Leading a business presentation is nerve-wracking no matter what the topic is or to whom you’re presenting. From working out the mood of the room to making sure that you don’t forget an important piece of information, there seems to be so much to think about. Luckily, there are ways to make sure that you ace it: using online tools, practicing in advance, and learning how to think on your feet are all essential skills for anyone who’s going to give a presentation.
Tools for visuals. While the speaker is perhaps the main focus of most people’s attention, the visuals are also an important part of any presentation—and, thanks to tech, it’s possible to ace these even if you’re not a very design-oriented person. Gone are the days when relying on Microsoft PowerPoint was the only way to do it. Now, it’s possible to add professional-grade animations, explanatory overlays and much more. Free marketing videos can be created online, so it won’t sap too much time from your presentation preparation schedule.
Practice makes perfect. When you feel anxious or nervous about something, practicing is the obvious answer. Not only does it reduce the risk that you’ll say or do something wrong on the day, but it also means that you’ll stroll into the presentation room feeling much more confident. Booking a meeting space in your office at least a week in advance of the presentation is a good idea, as it means that you can get practicing well before the big day. Another run-through the day before is also a smart move.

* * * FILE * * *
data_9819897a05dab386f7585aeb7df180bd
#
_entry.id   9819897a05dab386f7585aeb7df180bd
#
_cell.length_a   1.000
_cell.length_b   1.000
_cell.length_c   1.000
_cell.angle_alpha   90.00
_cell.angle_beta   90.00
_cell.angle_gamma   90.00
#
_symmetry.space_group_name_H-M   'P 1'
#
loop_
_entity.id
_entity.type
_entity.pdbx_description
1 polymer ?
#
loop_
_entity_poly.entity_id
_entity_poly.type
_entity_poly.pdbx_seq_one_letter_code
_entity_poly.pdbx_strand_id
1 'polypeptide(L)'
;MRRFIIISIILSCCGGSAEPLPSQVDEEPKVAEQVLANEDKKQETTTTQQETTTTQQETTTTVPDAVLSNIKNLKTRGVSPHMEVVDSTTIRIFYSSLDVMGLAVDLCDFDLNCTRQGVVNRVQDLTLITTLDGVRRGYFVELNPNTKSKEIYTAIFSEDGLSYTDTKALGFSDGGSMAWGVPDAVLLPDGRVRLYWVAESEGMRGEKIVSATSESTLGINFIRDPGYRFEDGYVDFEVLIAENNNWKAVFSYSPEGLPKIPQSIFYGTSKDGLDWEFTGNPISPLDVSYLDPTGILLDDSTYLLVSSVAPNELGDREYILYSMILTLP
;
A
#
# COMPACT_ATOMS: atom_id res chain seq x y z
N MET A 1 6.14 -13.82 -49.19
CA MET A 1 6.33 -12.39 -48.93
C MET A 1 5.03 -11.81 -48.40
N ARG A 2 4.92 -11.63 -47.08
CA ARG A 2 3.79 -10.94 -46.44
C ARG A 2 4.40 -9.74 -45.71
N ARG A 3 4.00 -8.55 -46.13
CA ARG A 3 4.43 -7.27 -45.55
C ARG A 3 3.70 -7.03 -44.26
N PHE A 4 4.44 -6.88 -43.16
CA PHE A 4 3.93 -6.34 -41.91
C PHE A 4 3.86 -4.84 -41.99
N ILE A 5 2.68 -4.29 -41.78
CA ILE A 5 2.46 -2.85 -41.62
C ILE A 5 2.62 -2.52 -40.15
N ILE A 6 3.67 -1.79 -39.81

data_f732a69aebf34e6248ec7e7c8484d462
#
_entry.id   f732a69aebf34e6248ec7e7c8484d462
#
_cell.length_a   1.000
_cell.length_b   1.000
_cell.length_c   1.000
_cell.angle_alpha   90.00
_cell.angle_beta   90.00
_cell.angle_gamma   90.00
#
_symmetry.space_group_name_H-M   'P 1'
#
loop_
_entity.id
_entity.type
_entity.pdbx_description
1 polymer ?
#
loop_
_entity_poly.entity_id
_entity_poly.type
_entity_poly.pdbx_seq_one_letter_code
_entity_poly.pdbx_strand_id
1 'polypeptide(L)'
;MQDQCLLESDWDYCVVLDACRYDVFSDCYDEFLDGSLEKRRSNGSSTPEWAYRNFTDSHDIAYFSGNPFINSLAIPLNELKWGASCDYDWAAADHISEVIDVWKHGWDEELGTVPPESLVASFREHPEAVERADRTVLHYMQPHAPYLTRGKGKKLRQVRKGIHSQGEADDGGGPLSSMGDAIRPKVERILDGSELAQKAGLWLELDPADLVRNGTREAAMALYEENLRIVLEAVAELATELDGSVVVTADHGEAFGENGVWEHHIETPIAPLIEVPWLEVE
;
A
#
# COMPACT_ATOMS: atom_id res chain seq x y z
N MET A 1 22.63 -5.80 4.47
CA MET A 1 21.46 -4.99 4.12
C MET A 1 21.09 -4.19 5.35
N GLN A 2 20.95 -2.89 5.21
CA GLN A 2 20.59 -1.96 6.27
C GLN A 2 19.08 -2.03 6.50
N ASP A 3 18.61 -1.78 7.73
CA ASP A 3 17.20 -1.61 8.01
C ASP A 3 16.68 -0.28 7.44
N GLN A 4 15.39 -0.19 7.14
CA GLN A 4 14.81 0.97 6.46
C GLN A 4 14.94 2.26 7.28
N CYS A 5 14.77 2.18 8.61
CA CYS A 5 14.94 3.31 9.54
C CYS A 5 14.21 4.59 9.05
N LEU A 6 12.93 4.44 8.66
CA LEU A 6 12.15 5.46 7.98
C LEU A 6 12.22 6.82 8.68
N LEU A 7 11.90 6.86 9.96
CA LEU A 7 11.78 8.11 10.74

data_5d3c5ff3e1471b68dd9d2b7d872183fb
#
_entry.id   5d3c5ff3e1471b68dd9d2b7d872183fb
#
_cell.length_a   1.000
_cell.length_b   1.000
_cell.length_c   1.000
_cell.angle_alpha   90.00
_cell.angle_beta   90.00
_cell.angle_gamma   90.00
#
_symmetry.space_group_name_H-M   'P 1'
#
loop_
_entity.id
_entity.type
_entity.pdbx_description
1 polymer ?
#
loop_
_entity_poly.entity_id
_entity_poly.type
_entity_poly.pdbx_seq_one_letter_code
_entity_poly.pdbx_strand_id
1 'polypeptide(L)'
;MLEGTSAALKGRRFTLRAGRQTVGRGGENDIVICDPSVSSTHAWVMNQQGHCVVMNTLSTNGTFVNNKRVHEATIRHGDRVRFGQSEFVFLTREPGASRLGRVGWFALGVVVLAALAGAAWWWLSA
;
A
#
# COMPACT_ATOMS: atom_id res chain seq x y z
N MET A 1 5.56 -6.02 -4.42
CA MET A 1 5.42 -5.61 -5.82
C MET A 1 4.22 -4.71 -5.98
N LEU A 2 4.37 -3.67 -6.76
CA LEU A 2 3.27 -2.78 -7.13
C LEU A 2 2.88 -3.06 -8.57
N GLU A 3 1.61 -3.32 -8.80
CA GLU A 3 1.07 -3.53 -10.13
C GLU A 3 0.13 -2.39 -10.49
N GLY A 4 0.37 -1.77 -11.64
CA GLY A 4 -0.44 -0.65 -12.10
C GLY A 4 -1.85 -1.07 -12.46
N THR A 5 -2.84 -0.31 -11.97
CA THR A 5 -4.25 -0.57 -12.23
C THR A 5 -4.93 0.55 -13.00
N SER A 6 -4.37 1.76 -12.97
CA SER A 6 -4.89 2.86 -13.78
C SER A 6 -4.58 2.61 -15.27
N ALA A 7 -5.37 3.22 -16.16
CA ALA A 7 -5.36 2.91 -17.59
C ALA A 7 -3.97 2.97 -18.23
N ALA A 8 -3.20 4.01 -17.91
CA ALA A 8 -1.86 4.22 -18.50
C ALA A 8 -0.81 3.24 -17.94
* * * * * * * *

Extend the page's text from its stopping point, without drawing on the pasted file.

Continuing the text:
Think as you go. Unfortunately for those who like to feel prepared, there’s only so far practice can take you when it comes to giving a presentation. In a fast-paced business environment, there’s always going to be an unexpected twist or turn. If you’re applying for funding to take your business idea to the next level, for example, then potential investors are always going to have questions that you haven’t taken into consideration.
If you’re giving a presentation at a job interview, then it’s likely that your interviewer will want to see how you respond to unexpected scrutiny. Learning how to remain calm and having some generic answers ready to use are two ways to prepare for thinking on your feet. Revising as much information as possible about the ins and outs of your topic, meanwhile, means that you’re less likely to be caught out.
When you hear that you’ve got a business presentation coming up at work, it’s understandable that your heart may sink a little bit. However, there’s no need to worry too much about it. By using tools to create stunning visuals, for example, you’ll have confidence from knowing that your audience will be impressed no matter what—and by learning how to address any problem that comes your way, you won’t need to be scared of curve-ball questions either.